family, middle grade

Middle Grade Must-Reads: What About Will?

What About Will? (G.P. Putnam’s Sons Books for Young Readers)
Written by Ellen Hopkins

In 2021, the United States saw a 35% increase in opioid deaths. Over 100,000 people died during those 12 months from overdoses. Data from the CDC appears to show a decline from March 2022 onward, which is good news. However, the numbers are still too high, and the victims are often children, particularly teenagers. If you are an educator, then the chances you have at least one student affected by this health epidemic are relatively high. Younger siblings and relatives watch someone they admire succumb to addiction and not receive the help & understanding needed to overcome it. Author Ellen Hopkins tackles this by penning a very intimate story for middle graders in a rather unexpected format.

What About Will? is another of Hopkins’ novels-in-verse, a story told through poetry and showcasing how the style & structure of this particular form of writing can illuminate the human condition in powerful ways. The poetry here is not rhyming but free verse, allowing Hopkins flexibility as the story develops. That story centers on Trace, the younger brother who is passionate about baseball. His older brother Will had been a star football player at the high school until an injury sent him to the hospital. When he was released, Will behaved much differently. He found it physically challenging to smile anymore. He suddenly felt intense insecurity about himself; anger lashed out at anyone foolish enough to cross his path. But now Trace realizes his brother is sneaking around and taking drugs to try and control his physical & emotional pain.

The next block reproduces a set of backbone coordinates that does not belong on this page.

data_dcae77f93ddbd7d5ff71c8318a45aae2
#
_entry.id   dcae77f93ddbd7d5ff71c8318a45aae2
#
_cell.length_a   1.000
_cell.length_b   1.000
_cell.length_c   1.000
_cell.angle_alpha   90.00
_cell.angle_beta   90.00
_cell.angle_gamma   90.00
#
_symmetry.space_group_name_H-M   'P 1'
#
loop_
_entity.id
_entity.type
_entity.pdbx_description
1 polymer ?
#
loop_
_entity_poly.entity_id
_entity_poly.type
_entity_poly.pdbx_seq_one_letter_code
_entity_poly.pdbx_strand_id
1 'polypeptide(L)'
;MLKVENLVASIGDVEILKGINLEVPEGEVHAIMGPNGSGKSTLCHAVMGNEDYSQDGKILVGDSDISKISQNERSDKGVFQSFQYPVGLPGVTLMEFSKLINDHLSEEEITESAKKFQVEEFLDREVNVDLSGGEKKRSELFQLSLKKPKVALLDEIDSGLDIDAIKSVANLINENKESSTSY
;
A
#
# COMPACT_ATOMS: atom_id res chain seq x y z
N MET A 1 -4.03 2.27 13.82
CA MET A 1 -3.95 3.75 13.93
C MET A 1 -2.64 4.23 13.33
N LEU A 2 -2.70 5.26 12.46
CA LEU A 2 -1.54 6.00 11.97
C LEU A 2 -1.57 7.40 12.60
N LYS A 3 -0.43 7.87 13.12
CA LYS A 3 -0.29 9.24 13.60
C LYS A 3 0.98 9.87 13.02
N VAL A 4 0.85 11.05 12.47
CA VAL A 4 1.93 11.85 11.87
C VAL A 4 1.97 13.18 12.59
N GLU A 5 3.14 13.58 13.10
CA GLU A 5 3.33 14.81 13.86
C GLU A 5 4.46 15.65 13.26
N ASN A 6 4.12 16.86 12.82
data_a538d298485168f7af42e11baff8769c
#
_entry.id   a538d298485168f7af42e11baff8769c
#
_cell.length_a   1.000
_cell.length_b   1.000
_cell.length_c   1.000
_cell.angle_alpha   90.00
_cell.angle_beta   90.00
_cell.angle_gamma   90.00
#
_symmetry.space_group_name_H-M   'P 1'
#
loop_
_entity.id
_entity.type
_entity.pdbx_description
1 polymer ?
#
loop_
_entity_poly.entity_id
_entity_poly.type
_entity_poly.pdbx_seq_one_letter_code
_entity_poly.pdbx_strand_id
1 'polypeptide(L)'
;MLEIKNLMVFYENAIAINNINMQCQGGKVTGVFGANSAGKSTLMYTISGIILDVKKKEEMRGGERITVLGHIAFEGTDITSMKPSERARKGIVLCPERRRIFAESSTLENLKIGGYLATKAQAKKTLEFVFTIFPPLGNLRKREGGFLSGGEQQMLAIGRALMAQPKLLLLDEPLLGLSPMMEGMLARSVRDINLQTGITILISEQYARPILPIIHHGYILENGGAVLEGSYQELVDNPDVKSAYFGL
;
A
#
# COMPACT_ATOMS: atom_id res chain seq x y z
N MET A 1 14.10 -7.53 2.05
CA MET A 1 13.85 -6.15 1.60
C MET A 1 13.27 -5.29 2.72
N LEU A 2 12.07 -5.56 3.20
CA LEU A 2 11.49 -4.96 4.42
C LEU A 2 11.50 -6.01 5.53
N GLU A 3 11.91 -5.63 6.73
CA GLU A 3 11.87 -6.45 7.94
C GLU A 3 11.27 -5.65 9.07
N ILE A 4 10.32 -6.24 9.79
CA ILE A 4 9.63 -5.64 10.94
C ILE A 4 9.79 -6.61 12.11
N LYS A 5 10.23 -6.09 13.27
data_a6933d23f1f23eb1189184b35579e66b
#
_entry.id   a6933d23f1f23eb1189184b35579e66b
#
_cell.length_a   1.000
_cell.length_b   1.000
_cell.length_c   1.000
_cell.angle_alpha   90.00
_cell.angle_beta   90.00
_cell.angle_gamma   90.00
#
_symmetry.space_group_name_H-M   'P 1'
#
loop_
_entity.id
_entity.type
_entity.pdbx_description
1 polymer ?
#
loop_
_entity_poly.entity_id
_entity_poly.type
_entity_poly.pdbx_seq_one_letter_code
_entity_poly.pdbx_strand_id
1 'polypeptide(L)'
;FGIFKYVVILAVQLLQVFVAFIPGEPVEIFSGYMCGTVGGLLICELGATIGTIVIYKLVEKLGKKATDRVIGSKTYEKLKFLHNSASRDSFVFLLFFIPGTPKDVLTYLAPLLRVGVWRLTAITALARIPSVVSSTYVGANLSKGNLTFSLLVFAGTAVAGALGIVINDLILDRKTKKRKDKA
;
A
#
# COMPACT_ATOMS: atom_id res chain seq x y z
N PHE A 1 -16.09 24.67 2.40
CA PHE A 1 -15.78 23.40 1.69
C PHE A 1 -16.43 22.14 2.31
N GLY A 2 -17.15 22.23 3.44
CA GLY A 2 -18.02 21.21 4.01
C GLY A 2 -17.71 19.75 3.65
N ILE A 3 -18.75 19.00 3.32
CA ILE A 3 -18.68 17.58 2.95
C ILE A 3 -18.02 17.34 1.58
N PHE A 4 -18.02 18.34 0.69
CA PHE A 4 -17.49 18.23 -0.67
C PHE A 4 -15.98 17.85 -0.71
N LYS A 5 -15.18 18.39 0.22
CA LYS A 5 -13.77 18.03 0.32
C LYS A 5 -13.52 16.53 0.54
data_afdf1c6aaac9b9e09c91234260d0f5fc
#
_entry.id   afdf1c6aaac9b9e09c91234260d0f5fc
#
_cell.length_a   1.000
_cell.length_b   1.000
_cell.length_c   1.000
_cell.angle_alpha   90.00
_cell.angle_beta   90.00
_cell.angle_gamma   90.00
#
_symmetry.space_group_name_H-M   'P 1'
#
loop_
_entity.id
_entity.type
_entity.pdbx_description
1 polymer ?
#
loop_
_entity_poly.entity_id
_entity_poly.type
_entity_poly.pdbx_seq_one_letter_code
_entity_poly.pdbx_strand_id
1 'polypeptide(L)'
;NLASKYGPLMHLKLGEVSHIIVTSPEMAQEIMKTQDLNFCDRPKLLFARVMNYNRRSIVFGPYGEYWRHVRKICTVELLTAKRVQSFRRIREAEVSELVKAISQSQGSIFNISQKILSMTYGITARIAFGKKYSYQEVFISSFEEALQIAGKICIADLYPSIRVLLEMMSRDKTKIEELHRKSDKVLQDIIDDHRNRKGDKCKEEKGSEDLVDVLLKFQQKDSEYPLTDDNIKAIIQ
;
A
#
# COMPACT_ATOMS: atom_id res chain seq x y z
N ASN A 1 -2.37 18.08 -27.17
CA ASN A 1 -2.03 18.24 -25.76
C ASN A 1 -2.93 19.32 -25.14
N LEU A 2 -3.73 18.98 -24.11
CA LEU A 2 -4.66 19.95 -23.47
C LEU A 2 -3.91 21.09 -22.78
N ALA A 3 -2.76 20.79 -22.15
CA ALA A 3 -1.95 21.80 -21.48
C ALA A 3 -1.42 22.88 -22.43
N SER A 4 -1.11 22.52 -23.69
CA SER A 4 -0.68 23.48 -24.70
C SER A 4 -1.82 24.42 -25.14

Told from Trace’s perspective, What About Will? doesn’t hold back on the cruelty of a loved one under the influence of drugs. Still, it refuses to throw the troubled teen under the bus or erase their humanity. We are given good memories of Will and see him in moments of clarity. The boys’ parents are a significant factor in Will’s difficult recovery. They have split up, and mom is touring as a musician, barely calling home. Dad has a new lady friend, which is confusing for Trace, who often becomes the target of his brother’s constant annoyance. There is a hopeful ending here, but not before things get pretty scary. Will pushes things too far in a moment of despondence over a future he can’t imagine for himself. 

This is an excellent book for those middle-grade readers trying to make sense of their world. To withhold books like these from students is to do a massive disservice to them. Nothing in What About Will? feels inappropriate to share with a middle-grade student unless the teacher/parent’s focus is shielding their students from reality. The sooner we are honest with our kids about the state of the world, always at a developmentally appropriate level, the better the chances are they will grow into a solid maturity that helps them handle the difficulties that will come their way. It’s also important to humanize addiction. Someone who uses drugs to numb pain is not a monster but a human who needs help.

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